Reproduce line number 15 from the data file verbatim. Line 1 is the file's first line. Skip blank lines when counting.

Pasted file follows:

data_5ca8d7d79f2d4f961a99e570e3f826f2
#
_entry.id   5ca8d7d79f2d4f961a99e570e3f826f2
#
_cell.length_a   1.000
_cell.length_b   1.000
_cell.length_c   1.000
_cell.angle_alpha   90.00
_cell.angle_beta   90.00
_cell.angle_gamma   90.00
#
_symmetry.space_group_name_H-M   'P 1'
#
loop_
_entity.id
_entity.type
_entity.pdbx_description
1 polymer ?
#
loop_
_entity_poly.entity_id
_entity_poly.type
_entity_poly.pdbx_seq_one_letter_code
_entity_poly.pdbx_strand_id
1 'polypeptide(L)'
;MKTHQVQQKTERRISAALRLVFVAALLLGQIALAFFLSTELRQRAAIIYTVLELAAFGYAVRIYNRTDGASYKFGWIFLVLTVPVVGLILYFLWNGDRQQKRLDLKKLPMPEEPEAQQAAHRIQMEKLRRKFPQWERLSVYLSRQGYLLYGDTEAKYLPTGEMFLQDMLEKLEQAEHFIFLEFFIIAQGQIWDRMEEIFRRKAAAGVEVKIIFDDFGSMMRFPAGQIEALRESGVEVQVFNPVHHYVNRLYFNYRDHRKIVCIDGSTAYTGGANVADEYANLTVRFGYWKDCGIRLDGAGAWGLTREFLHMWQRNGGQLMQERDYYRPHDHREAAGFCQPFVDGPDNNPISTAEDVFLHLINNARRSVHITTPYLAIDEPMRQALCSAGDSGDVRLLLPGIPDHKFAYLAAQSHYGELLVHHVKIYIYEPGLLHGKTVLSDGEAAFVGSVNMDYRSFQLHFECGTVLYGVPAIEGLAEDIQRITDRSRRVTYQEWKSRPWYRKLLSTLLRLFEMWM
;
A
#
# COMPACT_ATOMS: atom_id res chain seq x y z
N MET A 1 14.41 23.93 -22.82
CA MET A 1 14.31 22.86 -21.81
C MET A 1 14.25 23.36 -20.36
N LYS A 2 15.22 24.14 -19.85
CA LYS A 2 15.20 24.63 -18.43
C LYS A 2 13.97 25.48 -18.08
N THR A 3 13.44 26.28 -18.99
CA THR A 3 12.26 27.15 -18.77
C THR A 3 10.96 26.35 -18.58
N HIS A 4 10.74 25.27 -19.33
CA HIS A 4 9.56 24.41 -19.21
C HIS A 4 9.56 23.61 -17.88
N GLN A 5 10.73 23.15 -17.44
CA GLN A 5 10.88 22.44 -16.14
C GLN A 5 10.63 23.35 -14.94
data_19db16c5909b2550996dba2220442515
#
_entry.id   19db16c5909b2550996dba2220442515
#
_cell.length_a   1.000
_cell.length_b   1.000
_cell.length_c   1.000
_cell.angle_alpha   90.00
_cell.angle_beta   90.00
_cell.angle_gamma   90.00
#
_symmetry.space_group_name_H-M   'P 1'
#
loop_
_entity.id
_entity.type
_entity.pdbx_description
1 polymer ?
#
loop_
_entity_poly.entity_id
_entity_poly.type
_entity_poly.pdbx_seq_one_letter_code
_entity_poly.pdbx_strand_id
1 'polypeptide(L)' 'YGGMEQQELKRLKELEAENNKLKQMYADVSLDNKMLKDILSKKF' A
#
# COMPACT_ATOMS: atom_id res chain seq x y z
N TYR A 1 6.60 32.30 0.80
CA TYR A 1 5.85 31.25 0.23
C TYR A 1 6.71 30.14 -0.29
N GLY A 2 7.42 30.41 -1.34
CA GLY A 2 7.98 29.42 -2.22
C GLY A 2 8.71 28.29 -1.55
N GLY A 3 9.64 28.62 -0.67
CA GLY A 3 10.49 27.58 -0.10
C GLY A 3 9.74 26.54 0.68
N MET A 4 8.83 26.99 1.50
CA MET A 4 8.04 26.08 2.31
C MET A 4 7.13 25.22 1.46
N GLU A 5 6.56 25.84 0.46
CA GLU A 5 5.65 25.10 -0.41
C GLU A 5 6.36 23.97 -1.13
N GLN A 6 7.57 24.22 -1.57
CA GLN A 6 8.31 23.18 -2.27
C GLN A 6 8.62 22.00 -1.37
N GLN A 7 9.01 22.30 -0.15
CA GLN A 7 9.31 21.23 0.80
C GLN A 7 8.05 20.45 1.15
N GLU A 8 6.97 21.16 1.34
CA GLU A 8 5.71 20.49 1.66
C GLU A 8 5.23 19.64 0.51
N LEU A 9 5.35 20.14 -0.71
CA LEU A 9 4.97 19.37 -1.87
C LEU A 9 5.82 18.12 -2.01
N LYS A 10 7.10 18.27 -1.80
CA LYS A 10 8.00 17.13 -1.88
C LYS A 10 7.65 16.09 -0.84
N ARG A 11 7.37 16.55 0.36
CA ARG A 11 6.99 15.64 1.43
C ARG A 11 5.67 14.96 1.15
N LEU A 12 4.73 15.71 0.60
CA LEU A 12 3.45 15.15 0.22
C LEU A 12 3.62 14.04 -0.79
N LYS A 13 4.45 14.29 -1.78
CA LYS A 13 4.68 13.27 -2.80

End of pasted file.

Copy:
_entity.id